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TRAIN-THE-TRAINER “INTRODUCTION TO PISTOL HANDLING FUNDAMENTALS” CURRICULUM

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  1. General Topics on Material Delivery
    8 Topics
  2. IMPORTANT: Safety Set Up and Weapons Check
    3 Topics
  3. Day 01 - First Class
    9 Topics
  4. Day 02 Stance-Platform-Sight Alignment-Grip
    9 Topics
  5. Day 03 C-Clamp-Intro to Draw
    10 Topics
  6. Day 04 Intro to Reloads and Movement -Get Off The X-
    2 Topics
  7. Day 05 Decelerating and Shooting
    4 Topics
  8. Day 06 Compromised Shooting Positions
    5 Topics
  9. Day 07 Target Transitions
    6 Topics
  10. Day 08 Testing and Congratulations
    1 Topic
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The number one priority is that everyone is safe and feels comfortable on day one, but it is helpful to have a baseline test.  A baseline test provides a partial quantitative assessment, but moreover a qualitative feel for the skill level of the student and their attitude.  A measured test provides a quantitative measure for their speed and accuracy, and testing the various skill sets.  A baseline test also provides feedback to the students on how much improvement they have made when they take the same baseline test in 8 weeks.  Note, we’re doing the baseline test with SIRT pistols since there may be some very poor and/or unsafe handling. We’re not saying that’s okay, we’re saying it’s good to illuminate safety issues so that you, as an instructor, can understand where their skill level is at and where the class as a whole is starting from.

The number one objective for a baseline test is safety.  We have to absolutely make sure there is no injury, no live fire tools, no way that person can possibly get hurt.  Be sure to be 100% comfortable with the safety check protocol before starting your first class.

A second objective of the incoming examination test is that they are comfortable in executing the test.  This is their first class and you do not want to have an environment where a test brings forth an excessive sense of self-incompetence that they shouldn’t be in this course.  We do not want to present this as a super-combat action endeavor, but rather just a very practical execution of skill sets of gun handling.  We will be shooting the Century BOB bags for a target, but you don’t have to go into depth about human shaped targets and using lingo such as “turning off the pump” or the “light switch” or any such tactical nomenclature.  The Century BOB is just simply an inanimate target at this phase with the vast benefits of a three dimensional target for them to get used to targets beyond just paper, two dimensional targets.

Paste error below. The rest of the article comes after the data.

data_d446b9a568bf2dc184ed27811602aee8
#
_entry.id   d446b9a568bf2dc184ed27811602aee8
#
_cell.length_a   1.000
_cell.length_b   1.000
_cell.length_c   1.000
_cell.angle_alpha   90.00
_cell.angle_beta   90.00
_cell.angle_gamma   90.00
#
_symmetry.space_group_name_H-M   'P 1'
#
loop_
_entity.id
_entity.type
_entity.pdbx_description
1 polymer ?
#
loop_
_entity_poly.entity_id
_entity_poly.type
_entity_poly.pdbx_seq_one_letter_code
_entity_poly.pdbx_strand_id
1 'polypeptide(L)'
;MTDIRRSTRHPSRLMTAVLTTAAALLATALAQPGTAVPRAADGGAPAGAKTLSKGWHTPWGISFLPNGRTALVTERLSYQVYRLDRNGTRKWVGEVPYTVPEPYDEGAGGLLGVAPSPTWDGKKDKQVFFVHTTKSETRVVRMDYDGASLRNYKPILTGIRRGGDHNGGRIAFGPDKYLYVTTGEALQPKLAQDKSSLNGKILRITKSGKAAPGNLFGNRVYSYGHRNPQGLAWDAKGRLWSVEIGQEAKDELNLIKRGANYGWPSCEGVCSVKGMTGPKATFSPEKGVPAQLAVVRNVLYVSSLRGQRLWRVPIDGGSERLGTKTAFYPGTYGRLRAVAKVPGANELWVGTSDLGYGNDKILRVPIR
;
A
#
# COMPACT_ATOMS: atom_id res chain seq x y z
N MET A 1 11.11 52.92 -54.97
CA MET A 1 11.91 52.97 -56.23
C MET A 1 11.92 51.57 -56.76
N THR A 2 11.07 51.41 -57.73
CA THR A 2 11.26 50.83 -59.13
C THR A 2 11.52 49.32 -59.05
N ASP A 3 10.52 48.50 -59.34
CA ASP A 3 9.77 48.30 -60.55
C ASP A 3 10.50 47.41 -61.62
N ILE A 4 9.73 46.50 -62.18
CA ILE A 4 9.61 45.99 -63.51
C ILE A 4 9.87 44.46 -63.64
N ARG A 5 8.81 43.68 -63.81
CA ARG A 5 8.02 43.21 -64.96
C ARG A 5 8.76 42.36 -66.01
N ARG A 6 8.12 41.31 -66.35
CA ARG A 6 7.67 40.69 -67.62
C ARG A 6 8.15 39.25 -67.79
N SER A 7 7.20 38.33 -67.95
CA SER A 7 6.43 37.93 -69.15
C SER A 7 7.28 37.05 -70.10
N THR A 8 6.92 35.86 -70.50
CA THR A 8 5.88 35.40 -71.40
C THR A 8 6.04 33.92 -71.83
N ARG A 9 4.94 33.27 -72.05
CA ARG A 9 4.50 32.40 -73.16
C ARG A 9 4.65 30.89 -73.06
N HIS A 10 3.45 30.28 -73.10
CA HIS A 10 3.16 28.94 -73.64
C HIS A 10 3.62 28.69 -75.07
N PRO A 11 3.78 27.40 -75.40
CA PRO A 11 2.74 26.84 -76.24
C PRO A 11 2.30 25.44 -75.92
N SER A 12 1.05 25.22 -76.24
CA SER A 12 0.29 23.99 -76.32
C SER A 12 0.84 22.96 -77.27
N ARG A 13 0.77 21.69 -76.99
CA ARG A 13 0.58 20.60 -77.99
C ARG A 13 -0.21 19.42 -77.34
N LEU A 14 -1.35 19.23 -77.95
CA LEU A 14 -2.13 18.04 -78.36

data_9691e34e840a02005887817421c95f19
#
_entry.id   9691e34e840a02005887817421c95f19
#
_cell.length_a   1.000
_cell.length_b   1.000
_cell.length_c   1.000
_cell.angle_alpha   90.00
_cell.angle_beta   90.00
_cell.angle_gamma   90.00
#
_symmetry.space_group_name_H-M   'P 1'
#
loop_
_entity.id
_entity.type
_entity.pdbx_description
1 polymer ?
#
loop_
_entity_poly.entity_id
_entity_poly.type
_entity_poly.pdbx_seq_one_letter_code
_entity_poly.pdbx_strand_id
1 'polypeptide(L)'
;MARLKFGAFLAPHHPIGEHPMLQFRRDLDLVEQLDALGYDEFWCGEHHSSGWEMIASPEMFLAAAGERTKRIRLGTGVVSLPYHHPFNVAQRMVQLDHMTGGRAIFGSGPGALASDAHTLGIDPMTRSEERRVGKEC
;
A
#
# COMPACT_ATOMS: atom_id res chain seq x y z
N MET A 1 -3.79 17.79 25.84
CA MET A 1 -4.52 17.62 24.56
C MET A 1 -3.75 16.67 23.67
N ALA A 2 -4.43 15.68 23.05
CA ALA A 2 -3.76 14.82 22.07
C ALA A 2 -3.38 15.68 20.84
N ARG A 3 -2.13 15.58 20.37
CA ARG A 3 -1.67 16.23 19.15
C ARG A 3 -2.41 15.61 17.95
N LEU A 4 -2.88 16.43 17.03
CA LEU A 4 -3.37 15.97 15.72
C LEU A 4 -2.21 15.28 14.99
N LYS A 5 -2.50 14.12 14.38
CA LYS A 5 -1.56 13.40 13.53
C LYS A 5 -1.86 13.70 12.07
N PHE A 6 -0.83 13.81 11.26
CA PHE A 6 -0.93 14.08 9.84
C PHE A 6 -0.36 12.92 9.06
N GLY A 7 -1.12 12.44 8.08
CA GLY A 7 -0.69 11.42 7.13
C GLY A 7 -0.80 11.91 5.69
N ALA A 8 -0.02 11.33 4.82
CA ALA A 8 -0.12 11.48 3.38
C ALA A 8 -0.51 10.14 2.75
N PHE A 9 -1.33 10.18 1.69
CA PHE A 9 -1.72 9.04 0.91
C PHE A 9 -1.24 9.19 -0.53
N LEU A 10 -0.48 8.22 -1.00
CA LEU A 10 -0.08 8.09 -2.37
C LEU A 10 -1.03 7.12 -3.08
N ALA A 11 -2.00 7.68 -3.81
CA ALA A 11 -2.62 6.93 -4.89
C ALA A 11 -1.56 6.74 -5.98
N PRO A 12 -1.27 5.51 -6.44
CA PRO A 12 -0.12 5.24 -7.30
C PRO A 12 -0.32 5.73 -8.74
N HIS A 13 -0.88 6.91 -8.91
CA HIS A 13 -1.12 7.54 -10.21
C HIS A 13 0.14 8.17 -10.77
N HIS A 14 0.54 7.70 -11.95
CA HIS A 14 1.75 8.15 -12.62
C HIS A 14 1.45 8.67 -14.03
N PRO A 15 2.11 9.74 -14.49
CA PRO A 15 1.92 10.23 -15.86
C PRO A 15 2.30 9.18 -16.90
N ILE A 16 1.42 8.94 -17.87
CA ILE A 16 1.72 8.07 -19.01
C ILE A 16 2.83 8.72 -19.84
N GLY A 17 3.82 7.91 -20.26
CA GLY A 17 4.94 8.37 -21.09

Set up the drill beforehand with LASR. Become very familiar with LASR and make sure the lighting conditions are appropriate.  You may have to, in extreme cases, use a pop tent tarp to have enough diminished ambient light to make the unit work.  Obviously, watch the LASR module to get fully prepped on this technology

Target set up is where there is a first BOB bag target to dress in the individual at 5 yards from the baseline.  Make sure it’s not closer than 5 yards.  If the target is too close retention shooting would be more appropriate.   

Make sure the second target is placed at the 15 yard mark and faced sideways to the student.  You want to make use of the BOB bags inherent nature of being a 3D target.  This target is an instant incapacitating lateral head shot.   

 

Make sure you demo the drill. Your demo should be very smooth; not necessarily slow but not herky-jerky fast.  You are just simply demoing the mechanics of what they need to do, which is laid out in detail below.  

Ease their mind, and perhaps best practice is to have the general class doing things such as being lectured on the logistics of your facility, using the bathroom, telling their own story and background, some general acquaintance, and people getting their name tags on, while your assistant instructor pulls them over and just engages the test.  This is not a pressure test or a test of their nerves.  Some students will be very nervous and feel very foolish.  Remember some students have never handled a pistol before in their life.  A SIRT Pistol is totally inert, it can not go boom, but they may still be very nervous to even handle a dedicated training tool.  However, the baseline test is a baseline, so part of the personal growth for the students is building that substantive confidence with safe gun handling ability.  The worse they start off in the baseline, the more ground they will make in the next 8 weeks.  

You don’t want the students to be excessively and unnecessarily uncomfortable in taking the test.  Use your best judgment to select who goes and in what order.  If possible, engage in the test without everyone’s prying eyes on them.  We want to make them feel comfortable, and they understand it is a baseline, so the student understands the test is a measure illustrating the gains in their pistol handling and performance by the end of the 8 weeks.

Video of Sample Class Related to This Block

The sample videos below are to help you see how this instruction is actually taught. Now, this is not the only way to instruct, but it is shown to give you an example.